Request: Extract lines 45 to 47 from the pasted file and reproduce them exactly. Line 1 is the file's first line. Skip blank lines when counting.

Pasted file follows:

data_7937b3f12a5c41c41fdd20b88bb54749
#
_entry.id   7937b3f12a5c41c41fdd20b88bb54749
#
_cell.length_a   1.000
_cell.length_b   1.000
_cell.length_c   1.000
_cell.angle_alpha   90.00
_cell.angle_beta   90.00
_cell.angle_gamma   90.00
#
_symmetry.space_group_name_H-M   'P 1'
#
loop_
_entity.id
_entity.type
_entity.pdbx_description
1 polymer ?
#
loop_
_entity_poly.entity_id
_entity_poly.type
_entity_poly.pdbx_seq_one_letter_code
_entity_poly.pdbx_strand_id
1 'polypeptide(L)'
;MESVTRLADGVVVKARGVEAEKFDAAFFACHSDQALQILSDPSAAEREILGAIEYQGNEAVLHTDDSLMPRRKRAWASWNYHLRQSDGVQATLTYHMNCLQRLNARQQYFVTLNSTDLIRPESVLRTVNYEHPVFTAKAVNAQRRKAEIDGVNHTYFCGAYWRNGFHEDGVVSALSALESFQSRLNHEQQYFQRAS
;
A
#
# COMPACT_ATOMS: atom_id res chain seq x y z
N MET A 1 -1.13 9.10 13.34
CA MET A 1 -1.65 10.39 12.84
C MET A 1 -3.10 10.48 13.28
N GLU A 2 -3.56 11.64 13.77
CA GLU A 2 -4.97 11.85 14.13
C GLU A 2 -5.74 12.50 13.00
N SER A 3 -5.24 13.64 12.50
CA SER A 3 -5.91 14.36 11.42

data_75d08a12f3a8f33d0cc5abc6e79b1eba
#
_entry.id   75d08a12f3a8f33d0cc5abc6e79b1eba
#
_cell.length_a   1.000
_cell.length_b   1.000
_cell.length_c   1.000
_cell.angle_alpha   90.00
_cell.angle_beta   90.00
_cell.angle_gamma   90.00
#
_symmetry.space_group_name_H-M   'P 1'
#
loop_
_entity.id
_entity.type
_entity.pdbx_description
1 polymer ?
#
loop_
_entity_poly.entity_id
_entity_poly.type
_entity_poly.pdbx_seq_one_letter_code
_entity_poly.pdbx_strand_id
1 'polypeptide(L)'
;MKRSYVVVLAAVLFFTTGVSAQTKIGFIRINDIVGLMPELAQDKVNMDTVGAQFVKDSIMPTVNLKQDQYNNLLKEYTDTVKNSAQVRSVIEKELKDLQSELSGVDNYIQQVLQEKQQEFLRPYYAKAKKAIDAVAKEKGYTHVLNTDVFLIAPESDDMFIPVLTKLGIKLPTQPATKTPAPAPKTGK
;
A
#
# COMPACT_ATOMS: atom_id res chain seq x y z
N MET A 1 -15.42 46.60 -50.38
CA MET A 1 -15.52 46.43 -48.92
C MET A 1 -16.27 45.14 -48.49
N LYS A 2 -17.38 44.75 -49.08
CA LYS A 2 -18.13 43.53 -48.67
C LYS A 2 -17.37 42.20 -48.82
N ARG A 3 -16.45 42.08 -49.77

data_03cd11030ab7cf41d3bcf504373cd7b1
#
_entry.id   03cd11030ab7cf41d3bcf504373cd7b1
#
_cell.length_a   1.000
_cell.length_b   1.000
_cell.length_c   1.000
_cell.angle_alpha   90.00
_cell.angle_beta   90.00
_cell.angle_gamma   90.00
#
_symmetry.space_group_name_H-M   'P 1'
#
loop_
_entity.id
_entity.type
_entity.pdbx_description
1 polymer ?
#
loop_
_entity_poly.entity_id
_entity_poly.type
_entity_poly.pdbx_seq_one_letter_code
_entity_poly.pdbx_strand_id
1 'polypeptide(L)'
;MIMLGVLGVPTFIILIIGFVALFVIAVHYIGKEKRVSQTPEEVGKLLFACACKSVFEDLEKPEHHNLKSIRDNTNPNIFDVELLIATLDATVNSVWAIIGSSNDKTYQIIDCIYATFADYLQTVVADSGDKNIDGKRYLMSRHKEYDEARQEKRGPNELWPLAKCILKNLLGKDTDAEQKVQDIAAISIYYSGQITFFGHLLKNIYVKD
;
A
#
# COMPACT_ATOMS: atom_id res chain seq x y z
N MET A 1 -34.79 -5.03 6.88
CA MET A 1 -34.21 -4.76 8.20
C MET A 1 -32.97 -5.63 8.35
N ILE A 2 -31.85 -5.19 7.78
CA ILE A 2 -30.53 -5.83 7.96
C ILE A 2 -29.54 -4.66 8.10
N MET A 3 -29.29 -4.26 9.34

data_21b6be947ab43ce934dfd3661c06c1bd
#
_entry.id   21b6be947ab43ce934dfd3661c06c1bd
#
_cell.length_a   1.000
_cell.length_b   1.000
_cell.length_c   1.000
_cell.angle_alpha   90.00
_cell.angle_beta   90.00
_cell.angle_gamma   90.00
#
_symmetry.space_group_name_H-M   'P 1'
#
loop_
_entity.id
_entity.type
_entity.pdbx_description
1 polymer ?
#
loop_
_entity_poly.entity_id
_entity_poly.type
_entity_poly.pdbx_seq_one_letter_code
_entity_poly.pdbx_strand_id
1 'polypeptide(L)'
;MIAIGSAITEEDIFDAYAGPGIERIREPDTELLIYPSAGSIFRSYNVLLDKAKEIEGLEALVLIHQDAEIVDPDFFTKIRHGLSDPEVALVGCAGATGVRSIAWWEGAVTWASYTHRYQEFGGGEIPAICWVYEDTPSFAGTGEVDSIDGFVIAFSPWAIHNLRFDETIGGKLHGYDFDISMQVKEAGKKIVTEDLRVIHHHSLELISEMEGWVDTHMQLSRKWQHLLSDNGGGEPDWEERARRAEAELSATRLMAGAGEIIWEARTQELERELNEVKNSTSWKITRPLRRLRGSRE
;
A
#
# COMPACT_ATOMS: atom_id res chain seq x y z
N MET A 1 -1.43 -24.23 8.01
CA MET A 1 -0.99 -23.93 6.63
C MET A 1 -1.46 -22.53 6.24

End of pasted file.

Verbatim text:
_cell.length_c   1.000
_cell.angle_alpha   90.00
_cell.angle_beta   90.00